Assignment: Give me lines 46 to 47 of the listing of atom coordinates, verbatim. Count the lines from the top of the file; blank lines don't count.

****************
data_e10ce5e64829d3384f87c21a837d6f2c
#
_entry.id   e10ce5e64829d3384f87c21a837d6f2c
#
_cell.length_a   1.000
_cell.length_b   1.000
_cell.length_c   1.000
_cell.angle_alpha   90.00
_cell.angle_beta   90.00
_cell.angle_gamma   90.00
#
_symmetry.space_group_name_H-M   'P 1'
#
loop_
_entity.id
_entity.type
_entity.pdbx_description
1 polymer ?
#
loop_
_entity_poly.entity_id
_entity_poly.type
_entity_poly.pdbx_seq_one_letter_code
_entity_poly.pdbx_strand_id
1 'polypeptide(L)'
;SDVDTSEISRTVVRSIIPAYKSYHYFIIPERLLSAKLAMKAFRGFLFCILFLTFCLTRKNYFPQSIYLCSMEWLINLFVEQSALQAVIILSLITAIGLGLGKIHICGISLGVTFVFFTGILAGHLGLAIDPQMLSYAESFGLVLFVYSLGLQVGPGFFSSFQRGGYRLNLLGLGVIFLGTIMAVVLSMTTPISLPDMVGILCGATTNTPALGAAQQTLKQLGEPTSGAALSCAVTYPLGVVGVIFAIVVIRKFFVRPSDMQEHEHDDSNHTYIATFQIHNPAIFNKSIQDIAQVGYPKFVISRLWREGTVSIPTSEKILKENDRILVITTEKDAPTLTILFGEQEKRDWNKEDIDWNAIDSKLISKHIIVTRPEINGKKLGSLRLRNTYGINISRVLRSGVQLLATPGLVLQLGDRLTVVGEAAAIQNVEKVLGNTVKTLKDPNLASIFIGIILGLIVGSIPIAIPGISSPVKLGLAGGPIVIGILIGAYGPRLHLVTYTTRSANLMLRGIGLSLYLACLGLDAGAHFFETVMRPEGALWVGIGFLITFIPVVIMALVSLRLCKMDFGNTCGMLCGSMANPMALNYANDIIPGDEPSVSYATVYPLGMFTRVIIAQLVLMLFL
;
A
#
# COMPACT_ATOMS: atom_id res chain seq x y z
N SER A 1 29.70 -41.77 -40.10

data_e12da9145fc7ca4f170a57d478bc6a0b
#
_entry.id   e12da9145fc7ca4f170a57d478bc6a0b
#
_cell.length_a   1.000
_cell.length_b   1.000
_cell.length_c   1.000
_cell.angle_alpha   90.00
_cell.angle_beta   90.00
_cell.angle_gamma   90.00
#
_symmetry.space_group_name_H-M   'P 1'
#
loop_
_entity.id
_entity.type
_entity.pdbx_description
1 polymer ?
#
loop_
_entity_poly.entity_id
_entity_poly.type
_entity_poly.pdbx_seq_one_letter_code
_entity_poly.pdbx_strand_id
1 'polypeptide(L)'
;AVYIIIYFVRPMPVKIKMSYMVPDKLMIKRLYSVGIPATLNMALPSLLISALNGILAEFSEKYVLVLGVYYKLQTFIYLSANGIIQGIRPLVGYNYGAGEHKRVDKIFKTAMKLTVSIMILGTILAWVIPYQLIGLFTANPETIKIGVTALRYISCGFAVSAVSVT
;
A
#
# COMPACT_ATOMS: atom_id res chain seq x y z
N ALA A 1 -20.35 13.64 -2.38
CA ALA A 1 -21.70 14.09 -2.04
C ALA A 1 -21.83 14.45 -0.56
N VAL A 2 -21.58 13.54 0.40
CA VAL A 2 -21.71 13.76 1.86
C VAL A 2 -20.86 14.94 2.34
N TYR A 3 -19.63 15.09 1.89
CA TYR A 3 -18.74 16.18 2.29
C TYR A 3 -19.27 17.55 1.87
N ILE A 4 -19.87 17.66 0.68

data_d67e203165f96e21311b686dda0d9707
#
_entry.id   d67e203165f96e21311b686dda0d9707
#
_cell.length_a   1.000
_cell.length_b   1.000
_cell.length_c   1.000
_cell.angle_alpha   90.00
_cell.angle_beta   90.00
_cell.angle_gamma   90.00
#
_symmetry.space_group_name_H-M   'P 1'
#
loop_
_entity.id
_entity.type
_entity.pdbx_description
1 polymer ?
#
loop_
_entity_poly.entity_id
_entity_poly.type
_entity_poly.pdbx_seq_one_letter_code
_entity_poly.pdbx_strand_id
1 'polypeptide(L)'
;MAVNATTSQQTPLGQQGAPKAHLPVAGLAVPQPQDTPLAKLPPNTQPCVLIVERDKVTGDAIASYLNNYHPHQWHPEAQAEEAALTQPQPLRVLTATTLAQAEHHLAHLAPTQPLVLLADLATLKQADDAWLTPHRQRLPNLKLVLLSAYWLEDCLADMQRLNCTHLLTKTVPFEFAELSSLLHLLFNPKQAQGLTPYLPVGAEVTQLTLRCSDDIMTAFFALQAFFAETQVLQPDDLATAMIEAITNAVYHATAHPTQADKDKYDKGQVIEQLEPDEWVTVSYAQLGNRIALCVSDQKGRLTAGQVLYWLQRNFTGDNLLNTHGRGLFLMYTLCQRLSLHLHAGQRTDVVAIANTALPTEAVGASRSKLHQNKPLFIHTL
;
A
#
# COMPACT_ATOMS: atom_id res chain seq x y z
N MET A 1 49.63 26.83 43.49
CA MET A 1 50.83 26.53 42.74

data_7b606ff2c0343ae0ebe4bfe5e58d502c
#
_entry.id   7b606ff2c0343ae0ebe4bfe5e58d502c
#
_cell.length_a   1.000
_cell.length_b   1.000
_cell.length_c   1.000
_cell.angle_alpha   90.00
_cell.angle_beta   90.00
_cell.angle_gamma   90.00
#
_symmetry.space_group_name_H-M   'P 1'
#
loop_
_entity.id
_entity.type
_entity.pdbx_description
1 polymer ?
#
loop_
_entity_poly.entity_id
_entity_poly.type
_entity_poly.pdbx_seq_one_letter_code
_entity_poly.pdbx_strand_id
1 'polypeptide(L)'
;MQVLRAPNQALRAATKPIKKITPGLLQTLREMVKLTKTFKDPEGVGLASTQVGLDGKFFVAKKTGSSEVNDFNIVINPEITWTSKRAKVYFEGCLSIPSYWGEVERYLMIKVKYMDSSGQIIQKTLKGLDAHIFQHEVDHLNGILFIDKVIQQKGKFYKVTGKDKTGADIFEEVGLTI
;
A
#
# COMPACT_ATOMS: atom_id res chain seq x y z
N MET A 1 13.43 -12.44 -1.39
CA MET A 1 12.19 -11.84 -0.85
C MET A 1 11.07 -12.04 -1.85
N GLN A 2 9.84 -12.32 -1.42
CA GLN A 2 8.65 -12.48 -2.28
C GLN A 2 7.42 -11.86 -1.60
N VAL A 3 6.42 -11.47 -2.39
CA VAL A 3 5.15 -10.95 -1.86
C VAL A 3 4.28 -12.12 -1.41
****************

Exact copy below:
_entity.id
_entity.type